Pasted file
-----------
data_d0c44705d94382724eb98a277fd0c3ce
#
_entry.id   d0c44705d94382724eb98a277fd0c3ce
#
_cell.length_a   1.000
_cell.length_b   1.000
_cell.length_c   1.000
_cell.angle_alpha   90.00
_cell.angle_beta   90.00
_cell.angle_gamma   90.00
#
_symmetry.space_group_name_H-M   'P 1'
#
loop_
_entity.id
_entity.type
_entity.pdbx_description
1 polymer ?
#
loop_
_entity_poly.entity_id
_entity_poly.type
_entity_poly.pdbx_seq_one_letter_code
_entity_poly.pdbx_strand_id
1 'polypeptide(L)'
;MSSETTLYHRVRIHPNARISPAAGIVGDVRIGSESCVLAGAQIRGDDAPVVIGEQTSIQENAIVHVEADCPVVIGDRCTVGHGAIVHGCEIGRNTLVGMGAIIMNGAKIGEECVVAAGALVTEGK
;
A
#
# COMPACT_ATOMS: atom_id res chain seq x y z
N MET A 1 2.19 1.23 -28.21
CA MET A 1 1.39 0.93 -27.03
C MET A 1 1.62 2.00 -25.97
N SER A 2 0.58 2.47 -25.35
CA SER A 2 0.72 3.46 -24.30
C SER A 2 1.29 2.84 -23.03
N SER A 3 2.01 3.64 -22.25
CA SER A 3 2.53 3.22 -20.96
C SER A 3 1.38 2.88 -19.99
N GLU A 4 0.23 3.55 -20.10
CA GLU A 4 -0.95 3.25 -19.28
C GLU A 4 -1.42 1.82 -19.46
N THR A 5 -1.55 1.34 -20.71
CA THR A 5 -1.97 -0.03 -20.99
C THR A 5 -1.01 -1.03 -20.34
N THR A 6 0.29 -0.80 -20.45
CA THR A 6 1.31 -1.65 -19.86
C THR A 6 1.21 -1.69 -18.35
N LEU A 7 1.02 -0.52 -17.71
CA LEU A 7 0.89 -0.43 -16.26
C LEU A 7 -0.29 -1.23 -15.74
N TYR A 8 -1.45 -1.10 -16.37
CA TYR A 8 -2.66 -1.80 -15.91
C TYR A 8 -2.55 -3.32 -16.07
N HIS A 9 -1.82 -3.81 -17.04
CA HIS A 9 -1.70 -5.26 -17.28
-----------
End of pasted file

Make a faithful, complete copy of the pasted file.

data_d0c44705d94382724eb98a277fd0c3ce
#
_entry.id   d0c44705d94382724eb98a277fd0c3ce
#
_cell.length_a   1.000
_cell.length_b   1.000
_cell.length_c   1.000
_cell.angle_alpha   90.00
_cell.angle_beta   90.00
_cell.angle_gamma   90.00
#
_symmetry.space_group_name_H-M   'P 1'
#
loop_
_entity.id
_entity.type
_entity.pdbx_description
1 polymer ?
#
loop_
_entity_poly.entity_id
_entity_poly.type
_entity_poly.pdbx_seq_one_letter_code
_entity_poly.pdbx_strand_id
1 'polypeptide(L)'
;MSSETTLYHRVRIHPNARISPAAGIVGDVRIGSESCVLAGAQIRGDDAPVVIGEQTSIQENAIVHVEADCPVVIGDRCTVGHGAIVHGCEIGRNTLVGMGAIIMNGAKIGEECVVAAGALVTEGK
;
A
#
# COMPACT_ATOMS: atom_id res chain seq x y z
N MET A 1 2.19 1.23 -28.21
CA MET A 1 1.39 0.93 -27.03
C MET A 1 1.62 2.00 -25.97
N SER A 2 0.58 2.47 -25.35
CA SER A 2 0.72 3.46 -24.30
C SER A 2 1.29 2.84 -23.03
N SER A 3 2.01 3.64 -22.25
CA SER A 3 2.53 3.22 -20.96
C SER A 3 1.38 2.88 -19.99
N GLU A 4 0.23 3.55 -20.10
CA GLU A 4 -0.95 3.25 -19.28
C GLU A 4 -1.42 1.82 -19.46
N THR A 5 -1.55 1.34 -20.71
CA THR A 5 -1.97 -0.03 -20.99
C THR A 5 -1.01 -1.03 -20.34
N THR A 6 0.29 -0.80 -20.45
CA THR A 6 1.31 -1.65 -19.86
C THR A 6 1.21 -1.69 -18.35
N LEU A 7 1.02 -0.52 -17.71
CA LEU A 7 0.89 -0.43 -16.26
C LEU A 7 -0.29 -1.23 -15.74
N TYR A 8 -1.45 -1.10 -16.37
CA TYR A 8 -2.66 -1.80 -15.91
C TYR A 8 -2.55 -3.32 -16.07
N HIS A 9 -1.82 -3.81 -17.04
CA HIS A 9 -1.70 -5.26 -17.28